The first three caves are carved into a long, rounded rock, stretching 200 meters from east to west, and surprisingly similar in shape to a giant submarine emerging directly from the ground. The rock of the rock is gneiss (solid metamorphic rock outwardly and in its properties is very similar to granite, so from now on I will always use the words "granite" and "granite").
The path leads to the north side of the cliff, where one cave is located - Karan Chaupar.
The cave dates back to 244 BC. at the entrance there is an inscription that this cave was built 19 years later after the accession to the throne of Emperor Ashoka.
The cave has a simple rectangular entrance, which immediately attracts attention with its absolute geometry and perfect workmanship.
The cave is very peculiar, probably there is nothing like it among the cult buildings in the world: there is not a single drawing, bas-relief, statue, etc. inside.
Instead, there is a room with perfectly balanced geometric dimensions and marvelous polishing (I remind you that all this was carved in a granite monolith in the 3rd century BC), and quite impressive dimensions: length: 10.4 m, width: 4.3 m, height: about 3.3. m (walls 1.42 m and vault 1.84 m).
Here's what travelers write:
Then the most surprising thing was: the caretaker went to the end of the cave and loudly shouted out a few words, after which the cave was filled with some kind of intricate sound, many of which were clearly new, not related to what the caretaker was saying.
Still slightly dumbfounded, we ourselves began to experiment with sound, loudly pronouncing phrases with different intonations and intervals, or clapping our hands. As soon as you finish your phrase, you are immediately enveloped by the intertwining of many sounds: some look like muffled conversation, exclamations, street noise, etc., others evoke some familiar, but difficult to convey associations.
The emergence of some not very clear and even strange sensations turned out to be very interesting and unexpected: you are standing in an absolutely dark cave (the corners and walls are barely visible), and all “this” seems to be palpably “flying” around you. Some kind of psychedelic.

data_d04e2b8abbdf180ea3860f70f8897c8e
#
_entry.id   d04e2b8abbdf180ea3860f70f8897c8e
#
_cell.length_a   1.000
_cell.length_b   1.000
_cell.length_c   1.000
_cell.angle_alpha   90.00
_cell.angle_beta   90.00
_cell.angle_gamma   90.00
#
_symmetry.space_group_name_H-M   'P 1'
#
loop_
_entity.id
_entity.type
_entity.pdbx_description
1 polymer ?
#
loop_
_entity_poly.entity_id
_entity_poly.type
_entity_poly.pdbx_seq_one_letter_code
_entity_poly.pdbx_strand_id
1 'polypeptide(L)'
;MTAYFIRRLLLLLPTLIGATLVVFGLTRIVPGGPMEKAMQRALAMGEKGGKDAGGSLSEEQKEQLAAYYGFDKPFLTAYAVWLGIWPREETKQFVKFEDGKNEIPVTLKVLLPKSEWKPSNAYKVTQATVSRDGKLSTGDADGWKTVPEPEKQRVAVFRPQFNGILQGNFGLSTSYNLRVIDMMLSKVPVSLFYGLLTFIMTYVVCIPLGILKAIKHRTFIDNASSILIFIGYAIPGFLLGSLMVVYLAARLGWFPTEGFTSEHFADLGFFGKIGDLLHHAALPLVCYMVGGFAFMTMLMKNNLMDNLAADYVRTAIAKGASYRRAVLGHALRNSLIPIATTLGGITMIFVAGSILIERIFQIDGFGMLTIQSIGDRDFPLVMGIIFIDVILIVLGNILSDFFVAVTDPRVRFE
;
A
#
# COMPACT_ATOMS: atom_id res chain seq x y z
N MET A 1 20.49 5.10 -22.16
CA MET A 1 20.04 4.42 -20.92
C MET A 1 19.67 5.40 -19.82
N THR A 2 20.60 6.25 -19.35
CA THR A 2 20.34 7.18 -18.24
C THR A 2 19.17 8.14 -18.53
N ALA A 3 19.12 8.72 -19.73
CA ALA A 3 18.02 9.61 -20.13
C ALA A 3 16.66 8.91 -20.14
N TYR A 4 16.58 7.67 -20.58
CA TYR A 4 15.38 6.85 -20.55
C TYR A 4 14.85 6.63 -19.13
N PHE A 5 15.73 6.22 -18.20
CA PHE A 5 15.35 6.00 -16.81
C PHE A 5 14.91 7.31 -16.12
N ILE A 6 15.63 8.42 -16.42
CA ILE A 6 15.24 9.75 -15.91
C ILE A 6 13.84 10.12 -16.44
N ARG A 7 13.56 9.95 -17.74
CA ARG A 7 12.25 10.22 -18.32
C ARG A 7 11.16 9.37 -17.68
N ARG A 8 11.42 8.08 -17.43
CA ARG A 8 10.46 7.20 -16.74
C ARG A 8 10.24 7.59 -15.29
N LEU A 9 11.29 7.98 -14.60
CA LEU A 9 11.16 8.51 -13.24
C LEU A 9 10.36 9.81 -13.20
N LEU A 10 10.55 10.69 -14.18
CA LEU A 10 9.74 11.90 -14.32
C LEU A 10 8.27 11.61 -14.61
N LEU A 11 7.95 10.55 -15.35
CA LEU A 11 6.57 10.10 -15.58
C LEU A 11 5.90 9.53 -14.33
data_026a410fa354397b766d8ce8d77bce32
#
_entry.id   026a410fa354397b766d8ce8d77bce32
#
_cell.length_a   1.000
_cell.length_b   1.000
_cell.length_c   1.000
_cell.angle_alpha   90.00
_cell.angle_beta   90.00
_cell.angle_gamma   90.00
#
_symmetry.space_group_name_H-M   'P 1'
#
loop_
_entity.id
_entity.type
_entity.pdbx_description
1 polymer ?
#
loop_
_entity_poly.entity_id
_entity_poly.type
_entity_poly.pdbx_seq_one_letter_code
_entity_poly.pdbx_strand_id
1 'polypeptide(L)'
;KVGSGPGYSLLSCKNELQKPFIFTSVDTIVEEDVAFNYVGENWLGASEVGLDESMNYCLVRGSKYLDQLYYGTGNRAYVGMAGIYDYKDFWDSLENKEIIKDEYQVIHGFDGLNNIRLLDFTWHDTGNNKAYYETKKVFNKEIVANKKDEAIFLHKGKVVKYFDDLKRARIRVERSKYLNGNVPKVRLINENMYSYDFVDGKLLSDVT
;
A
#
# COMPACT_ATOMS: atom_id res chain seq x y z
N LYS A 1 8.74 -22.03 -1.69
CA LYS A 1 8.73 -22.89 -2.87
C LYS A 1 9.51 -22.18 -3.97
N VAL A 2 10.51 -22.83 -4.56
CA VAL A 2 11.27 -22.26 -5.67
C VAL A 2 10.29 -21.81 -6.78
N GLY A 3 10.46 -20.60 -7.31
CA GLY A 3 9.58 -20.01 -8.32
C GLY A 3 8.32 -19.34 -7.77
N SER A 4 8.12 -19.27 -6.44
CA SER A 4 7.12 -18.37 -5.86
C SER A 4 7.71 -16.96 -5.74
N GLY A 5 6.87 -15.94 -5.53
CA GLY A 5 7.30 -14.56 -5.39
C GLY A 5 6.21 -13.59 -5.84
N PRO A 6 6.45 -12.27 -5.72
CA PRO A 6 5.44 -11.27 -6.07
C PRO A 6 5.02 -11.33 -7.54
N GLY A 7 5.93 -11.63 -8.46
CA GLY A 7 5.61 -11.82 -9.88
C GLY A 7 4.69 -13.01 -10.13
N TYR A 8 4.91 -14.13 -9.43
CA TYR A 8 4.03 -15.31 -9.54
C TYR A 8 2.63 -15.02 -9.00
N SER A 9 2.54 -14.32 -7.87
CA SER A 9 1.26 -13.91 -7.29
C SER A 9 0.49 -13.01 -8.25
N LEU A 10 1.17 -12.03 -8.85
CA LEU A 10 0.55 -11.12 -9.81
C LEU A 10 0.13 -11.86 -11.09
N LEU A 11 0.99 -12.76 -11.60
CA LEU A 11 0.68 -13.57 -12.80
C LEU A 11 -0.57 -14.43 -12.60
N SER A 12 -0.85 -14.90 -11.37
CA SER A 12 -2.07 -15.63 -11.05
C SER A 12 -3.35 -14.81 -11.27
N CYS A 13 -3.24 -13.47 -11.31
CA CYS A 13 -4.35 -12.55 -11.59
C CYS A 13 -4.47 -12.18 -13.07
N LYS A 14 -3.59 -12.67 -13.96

By the way, all the caves are really very dark. All lighting is daylight through the entrance opening and a candle that the caretaker lit in another cave.Photos were taken with a flash (autofocusing on a spouse with a candle) and then decently refined.
The result of our exercises was that the spouse is still absolutely sure that inside the cave she heard the everyday noise of the village below: the voices of people, the mooing of cows, the laughter of children, etc., and that "it" got inside either through the entrance or somehow. All my attempts to dissuade her with the help of physics and logic so far have not led to anything - any arguments are powerless if a person really heard "this".
If you imagine how, in a dark cave with such acoustics, it spins for hours, breaking up into harmonics and intertwining again into something else, a surround sound from repeated with a certain rhythm and intonation to different voices: "Om-m-m!" - just frost on the skin.
When I pondered the nature of this miracle, I greatly regretted that I had not made several measurements of the attenuation by the stopwatch of the clock and did not try to listen more closely to what simple sounds decay (vowel, pop, etc.). I can only say that complete attenuation of the sound occurs within approximately 5-6 seconds.
I have no doubts that all the caves of Barabara and Nagarjuni were created as special acoustic halls. Apparently the ancient builders knew well how, from what and where to build premises with such an amazing reverberation: all the caves are carved into a monolith; have almost the same size and internal geometry; the walls, vault and floor have been polished to the highest quality. Even absolutely rectangular openings in all caves are the same - probably there was some sense in this (perhaps they served as resonator holes).
There is also no doubt that they were intended only for meditation or any similar ritual actions, and the ascetics themselves lived somewhere nearby.
From what modern scholars write, one can understand that very little is known about the Ajiviks themselves (see above), and nothing at all about their ritual practices.
Therefore, we will probably never know why the Shraman sect of ascetic atheists needed to create such "high-tech", and most importantly, insanely labor-intensive "music boxes." Two more caves are located on the opposite, southern side of the cliff. To get to them, you need to climb the ridge of the rock along the stone stairs located next to the entrance to Karan Chaupar, and go down to the opposite side.